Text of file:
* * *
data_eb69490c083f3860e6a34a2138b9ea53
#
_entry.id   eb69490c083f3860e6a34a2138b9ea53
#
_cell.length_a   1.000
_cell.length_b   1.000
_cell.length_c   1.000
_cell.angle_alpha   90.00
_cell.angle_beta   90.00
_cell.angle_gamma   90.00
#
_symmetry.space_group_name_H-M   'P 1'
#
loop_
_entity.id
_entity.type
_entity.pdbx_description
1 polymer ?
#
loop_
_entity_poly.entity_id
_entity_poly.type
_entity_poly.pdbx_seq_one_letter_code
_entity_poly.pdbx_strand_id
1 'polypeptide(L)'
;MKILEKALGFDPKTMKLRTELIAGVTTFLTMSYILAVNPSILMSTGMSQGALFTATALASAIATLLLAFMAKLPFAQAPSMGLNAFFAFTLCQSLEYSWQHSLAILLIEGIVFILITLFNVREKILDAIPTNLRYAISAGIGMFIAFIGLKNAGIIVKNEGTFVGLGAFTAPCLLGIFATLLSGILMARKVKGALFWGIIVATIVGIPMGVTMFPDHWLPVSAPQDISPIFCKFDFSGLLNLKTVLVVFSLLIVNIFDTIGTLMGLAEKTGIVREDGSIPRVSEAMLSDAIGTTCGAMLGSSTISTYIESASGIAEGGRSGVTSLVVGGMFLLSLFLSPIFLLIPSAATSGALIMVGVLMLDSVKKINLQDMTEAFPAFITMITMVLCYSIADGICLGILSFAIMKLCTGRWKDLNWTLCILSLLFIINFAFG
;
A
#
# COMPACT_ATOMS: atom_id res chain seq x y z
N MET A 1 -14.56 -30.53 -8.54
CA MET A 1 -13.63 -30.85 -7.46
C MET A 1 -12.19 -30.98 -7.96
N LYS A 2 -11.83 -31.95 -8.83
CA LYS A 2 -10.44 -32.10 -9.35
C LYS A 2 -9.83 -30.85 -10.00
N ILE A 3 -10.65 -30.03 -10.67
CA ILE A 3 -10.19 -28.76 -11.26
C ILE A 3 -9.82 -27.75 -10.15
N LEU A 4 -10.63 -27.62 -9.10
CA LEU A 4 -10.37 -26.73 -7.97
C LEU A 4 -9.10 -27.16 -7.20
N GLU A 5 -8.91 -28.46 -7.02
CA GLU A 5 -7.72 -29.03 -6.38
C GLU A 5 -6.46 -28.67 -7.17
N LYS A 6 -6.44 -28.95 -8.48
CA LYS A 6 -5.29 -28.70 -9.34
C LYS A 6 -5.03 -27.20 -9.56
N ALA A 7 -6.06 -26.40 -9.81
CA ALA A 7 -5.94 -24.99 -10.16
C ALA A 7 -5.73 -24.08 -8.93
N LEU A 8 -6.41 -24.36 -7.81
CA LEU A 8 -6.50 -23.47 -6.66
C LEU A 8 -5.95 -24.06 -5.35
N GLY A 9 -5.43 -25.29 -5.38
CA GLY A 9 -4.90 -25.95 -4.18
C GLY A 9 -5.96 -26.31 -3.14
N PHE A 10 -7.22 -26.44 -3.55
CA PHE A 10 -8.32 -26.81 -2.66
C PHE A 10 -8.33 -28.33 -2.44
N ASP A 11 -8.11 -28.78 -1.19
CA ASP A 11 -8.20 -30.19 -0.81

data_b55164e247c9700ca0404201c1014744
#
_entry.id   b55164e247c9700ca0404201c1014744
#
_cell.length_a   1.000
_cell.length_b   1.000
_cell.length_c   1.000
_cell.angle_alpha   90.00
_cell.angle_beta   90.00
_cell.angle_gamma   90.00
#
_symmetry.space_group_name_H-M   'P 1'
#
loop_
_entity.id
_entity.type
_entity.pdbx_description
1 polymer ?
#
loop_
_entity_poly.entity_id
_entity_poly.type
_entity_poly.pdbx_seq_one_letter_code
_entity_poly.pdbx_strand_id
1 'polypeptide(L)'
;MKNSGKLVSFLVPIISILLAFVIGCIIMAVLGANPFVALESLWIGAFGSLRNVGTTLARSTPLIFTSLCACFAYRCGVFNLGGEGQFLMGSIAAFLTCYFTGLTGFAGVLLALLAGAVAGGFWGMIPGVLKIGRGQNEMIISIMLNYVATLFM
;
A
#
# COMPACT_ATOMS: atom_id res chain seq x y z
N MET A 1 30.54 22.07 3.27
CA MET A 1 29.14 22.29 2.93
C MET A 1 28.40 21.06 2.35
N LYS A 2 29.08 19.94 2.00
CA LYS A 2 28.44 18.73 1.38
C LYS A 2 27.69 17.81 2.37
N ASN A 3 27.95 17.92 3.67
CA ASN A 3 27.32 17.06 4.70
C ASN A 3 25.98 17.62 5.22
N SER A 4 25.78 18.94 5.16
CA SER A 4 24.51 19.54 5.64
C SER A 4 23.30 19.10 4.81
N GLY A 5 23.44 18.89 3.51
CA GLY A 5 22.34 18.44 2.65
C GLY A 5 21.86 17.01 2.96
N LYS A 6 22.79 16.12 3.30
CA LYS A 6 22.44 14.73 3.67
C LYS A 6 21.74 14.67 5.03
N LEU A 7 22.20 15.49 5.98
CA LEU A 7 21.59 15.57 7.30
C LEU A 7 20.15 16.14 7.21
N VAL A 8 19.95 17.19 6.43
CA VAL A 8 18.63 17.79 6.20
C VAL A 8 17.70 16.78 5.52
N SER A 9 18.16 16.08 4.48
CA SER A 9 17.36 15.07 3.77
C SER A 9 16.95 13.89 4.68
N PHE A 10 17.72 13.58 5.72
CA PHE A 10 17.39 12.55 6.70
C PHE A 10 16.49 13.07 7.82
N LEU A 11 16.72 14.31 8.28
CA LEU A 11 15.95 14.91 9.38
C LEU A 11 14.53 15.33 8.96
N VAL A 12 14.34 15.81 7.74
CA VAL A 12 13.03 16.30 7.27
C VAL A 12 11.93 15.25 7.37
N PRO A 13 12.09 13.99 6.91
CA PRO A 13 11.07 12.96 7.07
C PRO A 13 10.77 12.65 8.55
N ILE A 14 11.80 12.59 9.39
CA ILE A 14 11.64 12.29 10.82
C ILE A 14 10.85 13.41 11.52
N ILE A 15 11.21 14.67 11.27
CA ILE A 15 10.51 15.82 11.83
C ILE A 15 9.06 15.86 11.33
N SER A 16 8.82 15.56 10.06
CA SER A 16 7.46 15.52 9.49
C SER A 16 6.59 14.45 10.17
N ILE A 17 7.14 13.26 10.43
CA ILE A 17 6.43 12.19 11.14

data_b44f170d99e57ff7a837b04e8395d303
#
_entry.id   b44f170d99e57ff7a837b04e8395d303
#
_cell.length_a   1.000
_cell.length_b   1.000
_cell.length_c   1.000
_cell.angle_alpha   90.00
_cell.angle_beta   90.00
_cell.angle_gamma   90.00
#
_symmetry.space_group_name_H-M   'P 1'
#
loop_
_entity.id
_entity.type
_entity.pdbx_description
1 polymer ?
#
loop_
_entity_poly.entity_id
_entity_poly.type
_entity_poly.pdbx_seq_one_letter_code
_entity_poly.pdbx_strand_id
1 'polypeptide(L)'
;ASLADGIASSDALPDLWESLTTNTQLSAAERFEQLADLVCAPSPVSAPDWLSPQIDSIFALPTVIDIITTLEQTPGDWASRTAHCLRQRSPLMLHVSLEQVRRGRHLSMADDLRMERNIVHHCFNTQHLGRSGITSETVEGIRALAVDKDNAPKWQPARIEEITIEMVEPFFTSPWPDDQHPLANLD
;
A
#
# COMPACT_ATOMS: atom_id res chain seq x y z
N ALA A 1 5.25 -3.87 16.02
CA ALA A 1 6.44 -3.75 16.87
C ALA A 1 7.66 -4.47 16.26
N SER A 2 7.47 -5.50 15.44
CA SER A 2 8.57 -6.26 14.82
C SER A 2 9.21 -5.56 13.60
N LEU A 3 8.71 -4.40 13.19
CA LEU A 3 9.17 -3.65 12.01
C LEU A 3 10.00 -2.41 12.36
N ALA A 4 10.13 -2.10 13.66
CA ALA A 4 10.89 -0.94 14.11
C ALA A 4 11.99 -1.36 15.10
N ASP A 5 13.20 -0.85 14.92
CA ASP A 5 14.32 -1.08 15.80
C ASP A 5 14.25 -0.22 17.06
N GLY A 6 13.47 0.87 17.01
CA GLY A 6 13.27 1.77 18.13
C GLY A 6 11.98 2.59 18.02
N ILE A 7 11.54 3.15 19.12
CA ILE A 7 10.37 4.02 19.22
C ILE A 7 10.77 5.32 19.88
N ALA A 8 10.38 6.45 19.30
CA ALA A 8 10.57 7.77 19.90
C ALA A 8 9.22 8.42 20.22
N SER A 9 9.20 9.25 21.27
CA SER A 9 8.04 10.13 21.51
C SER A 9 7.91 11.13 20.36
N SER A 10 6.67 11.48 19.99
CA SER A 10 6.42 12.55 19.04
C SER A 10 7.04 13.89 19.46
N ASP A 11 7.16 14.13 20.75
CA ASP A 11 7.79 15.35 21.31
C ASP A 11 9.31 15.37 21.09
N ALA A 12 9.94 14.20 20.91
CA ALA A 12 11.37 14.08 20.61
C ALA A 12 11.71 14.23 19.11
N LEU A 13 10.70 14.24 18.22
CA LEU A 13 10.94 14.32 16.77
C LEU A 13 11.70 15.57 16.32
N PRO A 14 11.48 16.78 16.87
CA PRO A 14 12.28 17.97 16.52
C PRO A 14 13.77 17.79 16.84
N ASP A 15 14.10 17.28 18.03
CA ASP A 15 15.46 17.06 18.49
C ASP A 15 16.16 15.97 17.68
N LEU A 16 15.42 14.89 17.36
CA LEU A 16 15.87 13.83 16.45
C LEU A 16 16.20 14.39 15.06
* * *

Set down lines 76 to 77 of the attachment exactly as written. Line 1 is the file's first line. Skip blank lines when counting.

loop_
_entity.id